August 17, 2021

Virtually from Toronto, Ontario

– Check against delivery –

Good afternoon. It is a pleasure to be here to speak with our leaders of today and of tomorrow. 

I admire both your willingness and your eagerness to learn – particularly as it relates to the need to pursue equity in our workplaces and beyond.

In preparing to speak to you today, I learned that one of Palo Verde’s key philosophies is that everyone is a leader – no matter their level in the organization.

I think this is a wonderful belief – and I wholeheartedly agree. Leadership is about more than managing people. It is about driving the progress you wish to see. It is about being an agent of change.

With this in mind, I have organized the thoughts I will be sharing with you today into 3 themes: 

  • Leadership
  • Gender equity, and
  • Diversity and inclusion 

I hope to leave you with a better understanding of how these 3 themes are, in my mind, intertwined – and how they relate to ensuring safety in the nuclear sector.

I can tell you from first-hand experience: A commitment to learning and reflection is part of the foundation of effective leadership – at all levels.

I’ve been in and around the nuclear sector for 40 years now. I’m still learning. And, I hope, still becoming a better leader every day.

I’m going to begin today by violating one of the key rules of leadership: I’m going to talk about myself.

But only for a few minutes. And only to give you a sense of my background and my experience – because of course these factors influence my perspective.

I came to Canada as a teenager – a refugee from Uganda. 

It was, of course, a difficult time and a difficult transition. 

I responded by throwing myself into my studies. After high school, I pursued a degree in civil engineering.

Later following by a master’s in chemical and nuclear engineering – and an MBA.

Not a common path for a woman at the time. In fact, I became one of Canada’s very first female nuclear energy workers.

I worked at the Pickering nuclear power station – an 8-unit station near Toronto, Canada, with a generation capacity of about the Palo Verde Generating Station, – the first woman to perform radioactive work, and the first pregnant atomic radiation worker to get authorization to enter the radiation area.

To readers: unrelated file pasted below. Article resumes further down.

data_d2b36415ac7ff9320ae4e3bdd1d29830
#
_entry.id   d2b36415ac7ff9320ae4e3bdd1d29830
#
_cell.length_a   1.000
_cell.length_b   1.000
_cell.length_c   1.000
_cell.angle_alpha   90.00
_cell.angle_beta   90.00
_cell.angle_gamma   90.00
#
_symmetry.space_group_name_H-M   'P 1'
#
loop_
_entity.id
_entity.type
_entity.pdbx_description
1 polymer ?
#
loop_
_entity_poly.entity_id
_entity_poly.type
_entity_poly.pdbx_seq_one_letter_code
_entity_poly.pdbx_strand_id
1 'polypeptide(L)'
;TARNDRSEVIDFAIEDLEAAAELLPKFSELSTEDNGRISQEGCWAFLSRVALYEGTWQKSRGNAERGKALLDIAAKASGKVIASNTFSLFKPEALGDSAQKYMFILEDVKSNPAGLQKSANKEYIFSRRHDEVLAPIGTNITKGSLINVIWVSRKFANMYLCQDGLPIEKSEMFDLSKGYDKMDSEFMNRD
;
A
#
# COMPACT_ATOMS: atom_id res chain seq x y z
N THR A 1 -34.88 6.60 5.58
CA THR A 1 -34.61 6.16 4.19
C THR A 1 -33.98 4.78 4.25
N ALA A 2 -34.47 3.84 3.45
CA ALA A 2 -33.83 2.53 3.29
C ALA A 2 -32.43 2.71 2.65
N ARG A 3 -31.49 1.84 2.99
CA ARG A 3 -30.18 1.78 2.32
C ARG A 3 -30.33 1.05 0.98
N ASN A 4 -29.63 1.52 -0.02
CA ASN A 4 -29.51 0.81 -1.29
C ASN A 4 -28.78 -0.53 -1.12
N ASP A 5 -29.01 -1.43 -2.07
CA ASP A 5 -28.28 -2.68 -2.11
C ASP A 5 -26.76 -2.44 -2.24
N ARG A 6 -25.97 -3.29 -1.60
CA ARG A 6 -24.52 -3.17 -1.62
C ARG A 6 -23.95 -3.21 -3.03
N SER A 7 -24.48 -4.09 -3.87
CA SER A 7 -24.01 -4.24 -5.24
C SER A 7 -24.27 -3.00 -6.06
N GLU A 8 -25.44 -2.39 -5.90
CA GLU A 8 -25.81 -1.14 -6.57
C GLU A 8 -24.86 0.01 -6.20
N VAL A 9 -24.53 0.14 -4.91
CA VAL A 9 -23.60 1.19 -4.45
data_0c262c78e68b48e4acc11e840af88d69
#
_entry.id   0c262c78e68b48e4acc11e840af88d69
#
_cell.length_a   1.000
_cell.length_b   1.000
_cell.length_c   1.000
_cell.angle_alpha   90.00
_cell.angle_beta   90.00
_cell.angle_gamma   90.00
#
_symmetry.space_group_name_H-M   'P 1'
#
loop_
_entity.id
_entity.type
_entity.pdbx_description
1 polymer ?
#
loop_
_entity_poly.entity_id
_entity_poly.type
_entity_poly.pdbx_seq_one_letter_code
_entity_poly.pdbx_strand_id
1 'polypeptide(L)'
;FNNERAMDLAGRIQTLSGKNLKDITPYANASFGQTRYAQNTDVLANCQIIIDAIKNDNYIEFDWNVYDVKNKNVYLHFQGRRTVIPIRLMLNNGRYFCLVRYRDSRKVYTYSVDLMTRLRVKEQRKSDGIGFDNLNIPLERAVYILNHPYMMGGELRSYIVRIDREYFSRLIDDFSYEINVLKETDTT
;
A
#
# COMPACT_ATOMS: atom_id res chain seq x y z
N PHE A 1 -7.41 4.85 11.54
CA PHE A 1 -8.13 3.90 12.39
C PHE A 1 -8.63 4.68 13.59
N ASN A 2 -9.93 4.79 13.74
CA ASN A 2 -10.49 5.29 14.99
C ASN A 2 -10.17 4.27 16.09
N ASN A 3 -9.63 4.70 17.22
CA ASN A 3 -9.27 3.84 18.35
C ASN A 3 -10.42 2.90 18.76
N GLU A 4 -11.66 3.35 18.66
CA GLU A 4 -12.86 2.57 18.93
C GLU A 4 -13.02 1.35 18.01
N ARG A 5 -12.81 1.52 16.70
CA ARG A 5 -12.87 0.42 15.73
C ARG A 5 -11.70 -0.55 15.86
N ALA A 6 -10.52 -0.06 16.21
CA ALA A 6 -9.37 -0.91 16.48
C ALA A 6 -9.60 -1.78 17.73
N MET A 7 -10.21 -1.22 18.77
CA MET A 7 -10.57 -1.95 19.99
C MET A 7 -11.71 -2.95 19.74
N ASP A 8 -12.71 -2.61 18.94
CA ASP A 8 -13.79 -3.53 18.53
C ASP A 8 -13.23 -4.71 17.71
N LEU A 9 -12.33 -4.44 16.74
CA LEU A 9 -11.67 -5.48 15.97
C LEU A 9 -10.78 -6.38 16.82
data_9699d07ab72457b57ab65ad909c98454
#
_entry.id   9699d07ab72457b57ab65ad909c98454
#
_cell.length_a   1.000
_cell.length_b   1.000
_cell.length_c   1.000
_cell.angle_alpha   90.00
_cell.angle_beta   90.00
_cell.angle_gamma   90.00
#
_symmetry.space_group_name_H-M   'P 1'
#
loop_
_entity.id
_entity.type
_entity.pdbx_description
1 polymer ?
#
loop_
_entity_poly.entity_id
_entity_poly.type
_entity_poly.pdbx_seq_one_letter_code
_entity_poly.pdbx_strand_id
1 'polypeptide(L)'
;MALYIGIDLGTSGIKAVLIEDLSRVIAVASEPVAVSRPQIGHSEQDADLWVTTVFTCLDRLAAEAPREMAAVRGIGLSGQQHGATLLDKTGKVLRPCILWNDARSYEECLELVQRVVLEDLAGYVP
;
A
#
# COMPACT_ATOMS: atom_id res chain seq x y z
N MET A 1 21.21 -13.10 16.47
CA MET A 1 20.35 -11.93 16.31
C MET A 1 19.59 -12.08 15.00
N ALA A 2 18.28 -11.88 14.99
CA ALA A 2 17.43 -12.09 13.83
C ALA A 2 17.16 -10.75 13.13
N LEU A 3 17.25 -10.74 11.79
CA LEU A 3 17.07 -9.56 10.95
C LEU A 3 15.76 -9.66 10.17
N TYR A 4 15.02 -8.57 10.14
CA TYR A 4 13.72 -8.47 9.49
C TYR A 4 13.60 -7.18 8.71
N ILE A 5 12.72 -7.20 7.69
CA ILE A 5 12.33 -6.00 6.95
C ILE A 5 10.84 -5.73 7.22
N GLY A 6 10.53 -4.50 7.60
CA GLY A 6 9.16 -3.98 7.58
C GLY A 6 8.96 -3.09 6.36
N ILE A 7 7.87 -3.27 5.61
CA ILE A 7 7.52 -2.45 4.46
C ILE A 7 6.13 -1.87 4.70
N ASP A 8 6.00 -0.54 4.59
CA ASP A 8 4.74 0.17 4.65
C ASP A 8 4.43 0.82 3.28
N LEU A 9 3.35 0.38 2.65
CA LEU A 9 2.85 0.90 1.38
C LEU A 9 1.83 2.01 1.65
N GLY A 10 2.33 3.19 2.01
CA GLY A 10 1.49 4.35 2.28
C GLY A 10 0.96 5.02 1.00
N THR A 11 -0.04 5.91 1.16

Even all these years later I can remember in vivid detail the nature of the nuclear workplace … 

the Playboy centerfolds taped to the wall in plain view … 

the safety equipment that fit only the men … no change rooms for women … 

and, of course, the very dismissive attitude toward the idea that a woman could somehow be useful in what had always been a man’s world.

Women were very much in the minority back then – and we were reminded of that fact every day.

Over the past 4 decades, there has been significant progress toward gender awareness and equity. Many of the obstacles that existed in my early days have been eliminated. We should take pride and satisfaction in that.

But good is not good enough.

As leaders, it will be up to us to finish the job – to pursue and achieve true equity. 

And as I’ll explain in a moment, equity is something that you should – you must – reflect on as a leader, if your goal is to create the best possible outcomes.

 Enough about me. Let me tell you a bit about the Canadian Nuclear Safety Commission, the CNSC – and its important role as an independent, science-based regulator.

Our focus is safety. Plain and simple. 

Our top priority is ensuring the safety of Canadians and the protection of the environment. 

And you see evidence of this commitment in everything we do – from our licensing decisions to our open public meetings to the vigilance and professionalism shown every day by our dedicated staff.

To ensure safety, the CNSC needs to be a world-class regulator.

To get there, we established 4 strategic priorities:

The first – taking a modern approach to nuclear regulation, following practices that are science-based and risk-informed.